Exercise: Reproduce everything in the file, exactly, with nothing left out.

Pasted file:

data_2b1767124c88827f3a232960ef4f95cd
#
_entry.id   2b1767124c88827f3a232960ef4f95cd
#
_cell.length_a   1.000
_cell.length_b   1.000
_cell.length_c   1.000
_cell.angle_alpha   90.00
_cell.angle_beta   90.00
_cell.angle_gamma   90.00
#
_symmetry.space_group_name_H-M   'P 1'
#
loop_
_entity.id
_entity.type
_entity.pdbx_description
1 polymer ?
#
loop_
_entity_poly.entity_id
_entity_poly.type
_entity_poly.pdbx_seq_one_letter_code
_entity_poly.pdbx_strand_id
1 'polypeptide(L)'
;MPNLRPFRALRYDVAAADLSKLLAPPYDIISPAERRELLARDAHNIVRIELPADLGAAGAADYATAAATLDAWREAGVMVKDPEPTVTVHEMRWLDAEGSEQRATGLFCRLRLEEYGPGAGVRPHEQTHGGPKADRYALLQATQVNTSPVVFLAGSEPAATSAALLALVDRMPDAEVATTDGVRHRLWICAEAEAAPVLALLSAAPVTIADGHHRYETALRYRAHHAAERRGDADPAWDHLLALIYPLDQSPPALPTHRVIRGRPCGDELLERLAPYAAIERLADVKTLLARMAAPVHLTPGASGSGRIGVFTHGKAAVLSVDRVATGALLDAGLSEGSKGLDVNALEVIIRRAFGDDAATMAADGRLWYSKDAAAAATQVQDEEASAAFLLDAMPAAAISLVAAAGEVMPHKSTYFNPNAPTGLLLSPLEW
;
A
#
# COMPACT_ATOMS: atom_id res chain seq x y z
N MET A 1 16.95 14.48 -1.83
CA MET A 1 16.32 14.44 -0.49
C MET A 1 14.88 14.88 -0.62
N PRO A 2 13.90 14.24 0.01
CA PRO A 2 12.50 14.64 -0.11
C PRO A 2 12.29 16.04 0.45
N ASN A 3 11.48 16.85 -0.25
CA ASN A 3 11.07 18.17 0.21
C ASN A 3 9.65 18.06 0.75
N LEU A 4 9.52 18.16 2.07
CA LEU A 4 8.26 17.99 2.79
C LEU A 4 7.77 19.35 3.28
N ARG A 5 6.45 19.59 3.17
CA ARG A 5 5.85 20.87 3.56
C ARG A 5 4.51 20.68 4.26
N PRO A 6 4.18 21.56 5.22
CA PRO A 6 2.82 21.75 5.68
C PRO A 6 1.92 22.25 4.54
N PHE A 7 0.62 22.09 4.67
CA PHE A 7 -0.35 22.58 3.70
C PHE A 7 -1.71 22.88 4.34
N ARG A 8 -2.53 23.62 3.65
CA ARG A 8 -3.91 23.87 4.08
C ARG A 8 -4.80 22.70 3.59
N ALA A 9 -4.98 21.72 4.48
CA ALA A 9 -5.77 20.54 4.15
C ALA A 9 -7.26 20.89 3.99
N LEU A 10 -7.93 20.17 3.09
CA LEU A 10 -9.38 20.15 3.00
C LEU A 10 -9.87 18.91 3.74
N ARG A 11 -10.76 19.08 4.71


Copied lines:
data_2b1767124c88827f3a232960ef4f95cd
#
_entry.id   2b1767124c88827f3a232960ef4f95cd
#
_cell.length_a   1.000
_cell.length_b   1.000
_cell.length_c   1.000
_cell.angle_alpha   90.00
_cell.angle_beta   90.00
_cell.angle_gamma   90.00
#
_symmetry.space_group_name_H-M   'P 1'
#
loop_
_entity.id
_entity.type
_entity.pdbx_description
1 polymer ?
#
loop_
_entity_poly.entity_id
_entity_poly.type
_entity_poly.pdbx_seq_one_letter_code
_entity_poly.pdbx_strand_id
1 'polypeptide(L)'
;MPNLRPFRALRYDVAAADLSKLLAPPYDIISPAERRELLARDAHNIVRIELPADLGAAGAADYATAAATLDAWREAGVMVKDPEPTVTVHEMRWLDAEGSEQRATGLFCRLRLEEYGPGAGVRPHEQTHGGPKADRYALLQATQVNTSPVVFLAGSEPAATSAALLALVDRMPDAEVATTDGVRHRLWICAEAEAAPVLALLSAAPVTIADGHHRYETALRYRAHHAAERRGDADPAWDHLLALIYPLDQSPPALPTHRVIRGRPCGDELLERLAPYAAIERLADVKTLLARMAAPVHLTPGASGSGRIGVFTHGKAAVLSVDRVATGALLDAGLSEGSKGLDVNALEVIIRRAFGDDAATMAADGRLWYSKDAAAAATQVQDEEASAAFLLDAMPAAAISLVAAAGEVMPHKSTYFNPNAPTGLLLSPLEW
;
A
#
# COMPACT_ATOMS: atom_id res chain seq x y z
N MET A 1 16.95 14.48 -1.83
CA MET A 1 16.32 14.44 -0.49
C MET A 1 14.88 14.88 -0.62
N PRO A 2 13.90 14.24 0.01
CA PRO A 2 12.50 14.64 -0.11
C PRO A 2 12.29 16.04 0.45
N ASN A 3 11.48 16.85 -0.25
CA ASN A 3 11.07 18.17 0.21
C ASN A 3 9.65 18.06 0.75
N LEU A 4 9.52 18.16 2.07
CA LEU A 4 8.26 17.99 2.79
C LEU A 4 7.77 19.35 3.28
N ARG A 5 6.45 19.59 3.17
CA ARG A 5 5.85 20.87 3.56
C ARG A 5 4.51 20.68 4.26
N PRO A 6 4.18 21.56 5.22
CA PRO A 6 2.82 21.75 5.68
C PRO A 6 1.92 22.25 4.54
N PHE A 7 0.62 22.09 4.67
CA PHE A 7 -0.35 22.58 3.70
C PHE A 7 -1.71 22.88 4.34
N ARG A 8 -2.53 23.62 3.65
CA ARG A 8 -3.91 23.87 4.08
C ARG A 8 -4.80 22.70 3.59
N ALA A 9 -4.98 21.72 4.48
CA ALA A 9 -5.77 20.54 4.15
C ALA A 9 -7.26 20.89 3.99
N LEU A 10 -7.93 20.17 3.09
CA LEU A 10 -9.38 20.15 3.00
C LEU A 10 -9.87 18.91 3.74
N ARG A 11 -10.76 19.08 4.71